A large number of amphibians and reptiles had accumulated in the Museum of Zoology by the time the Division of Reptiles and Amphibians was officially recognized in 1917 (H. T. Gaige, 1920; Ruthven, 1920; Rogers, 1956). Actually, the history of the Museum's collections can be traced to June 21, 1837* when the Michigan State Legislature budgeted for a Cabinet of Natural History, renamed the Museum of Natural History in 1881 (Ruthven, 1910).
Among the earliest specimens acquired by the University was a Bufo americanus (UMMZ 20), contributed by Professor Abram Sager in 1837, from the southeast part of the state. As early as 1863, there were 81 amphibian entries representing 212 specimens, and 290 reptile entries representing 336 specimens (Winchell, 1864:17). Many of these early specimens were part of the Trowbridge Collection, which was donated by the Smithsonian Institution in 1859. Much of that collection was obtained by Lieutenant William Petit Trowbridge, a University of Michigan professor, while in the United States Army during his tour of duty along the Pacific Coast, from San Diego to Puget Sound (1853-1856).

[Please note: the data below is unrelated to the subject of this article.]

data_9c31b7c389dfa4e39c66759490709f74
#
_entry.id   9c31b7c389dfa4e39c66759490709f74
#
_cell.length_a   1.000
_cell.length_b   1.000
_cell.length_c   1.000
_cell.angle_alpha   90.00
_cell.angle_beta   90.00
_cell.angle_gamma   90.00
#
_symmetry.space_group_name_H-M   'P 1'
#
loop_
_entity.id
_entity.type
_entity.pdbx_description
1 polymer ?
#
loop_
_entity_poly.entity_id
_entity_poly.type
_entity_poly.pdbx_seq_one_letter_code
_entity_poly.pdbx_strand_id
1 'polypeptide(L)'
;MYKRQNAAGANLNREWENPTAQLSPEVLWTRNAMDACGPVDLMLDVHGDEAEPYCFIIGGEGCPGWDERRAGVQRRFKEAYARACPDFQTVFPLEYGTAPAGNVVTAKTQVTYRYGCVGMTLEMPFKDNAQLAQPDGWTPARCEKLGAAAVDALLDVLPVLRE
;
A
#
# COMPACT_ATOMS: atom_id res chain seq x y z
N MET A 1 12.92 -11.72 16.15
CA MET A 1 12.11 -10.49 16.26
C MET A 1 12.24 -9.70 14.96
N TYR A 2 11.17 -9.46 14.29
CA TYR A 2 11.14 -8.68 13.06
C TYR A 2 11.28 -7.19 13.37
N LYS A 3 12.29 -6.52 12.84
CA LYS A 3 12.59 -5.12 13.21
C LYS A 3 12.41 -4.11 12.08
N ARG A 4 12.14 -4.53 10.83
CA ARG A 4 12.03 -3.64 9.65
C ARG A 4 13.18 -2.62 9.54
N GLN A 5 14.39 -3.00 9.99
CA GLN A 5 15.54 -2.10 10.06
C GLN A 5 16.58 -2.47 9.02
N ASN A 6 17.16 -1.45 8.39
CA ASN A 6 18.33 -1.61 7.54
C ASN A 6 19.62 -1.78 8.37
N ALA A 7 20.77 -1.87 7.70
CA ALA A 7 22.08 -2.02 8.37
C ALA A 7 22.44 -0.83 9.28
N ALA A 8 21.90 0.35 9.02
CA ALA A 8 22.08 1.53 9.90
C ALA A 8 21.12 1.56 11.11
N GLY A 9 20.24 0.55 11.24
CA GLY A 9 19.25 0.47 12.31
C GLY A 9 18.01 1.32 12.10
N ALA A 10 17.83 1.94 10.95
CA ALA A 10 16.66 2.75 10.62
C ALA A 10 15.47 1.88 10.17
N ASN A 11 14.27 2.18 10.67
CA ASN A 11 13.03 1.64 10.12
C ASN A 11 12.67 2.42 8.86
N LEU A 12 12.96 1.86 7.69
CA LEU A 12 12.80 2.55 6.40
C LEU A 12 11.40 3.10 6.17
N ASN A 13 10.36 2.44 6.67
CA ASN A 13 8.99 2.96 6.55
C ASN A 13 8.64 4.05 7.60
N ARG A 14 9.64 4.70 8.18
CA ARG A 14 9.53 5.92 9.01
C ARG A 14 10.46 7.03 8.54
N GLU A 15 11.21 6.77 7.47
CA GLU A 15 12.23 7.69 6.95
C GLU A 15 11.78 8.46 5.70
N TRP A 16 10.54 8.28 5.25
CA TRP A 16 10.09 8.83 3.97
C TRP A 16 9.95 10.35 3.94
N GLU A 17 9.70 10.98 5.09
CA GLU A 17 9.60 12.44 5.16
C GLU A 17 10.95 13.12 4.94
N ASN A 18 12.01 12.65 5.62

Other significant early sources of materials were the Beal-Steere collections, which were made by Professor Joseph Beal Steere in South America and the Orient during his trip around the world in 1870-1875 (Winchell, 1871, 1873) and subsequent expeditions in 1879 and 1887-1888 (F. M. Gaige, 1932; Rogers, 1956). Although most of the early catalogued amphibian and reptile material is no longer available, there are some interesting exceptions. For example, there remain two well preserved Ambystoma tigrinum (UMMZ 150) collected by W. J. Beal in 1857 from Lenawee County, Michigan, and two Nerodia sipedon (UMMZ 38) in equally good condition, collected by R. Frazer on May 2, 1858, from Ann Arbor. Unfortunately, very few of the Division's Trowbridge and Beal-Steere specimens can be located. In addition to the actual catalogues in which amphibians and reptiles are registered, details of the early accessions were published in University of Michigan, Museum of Zoology (1861) and Winchell (1864, 1866, 1867, 1868, 1870, 1871, 1873).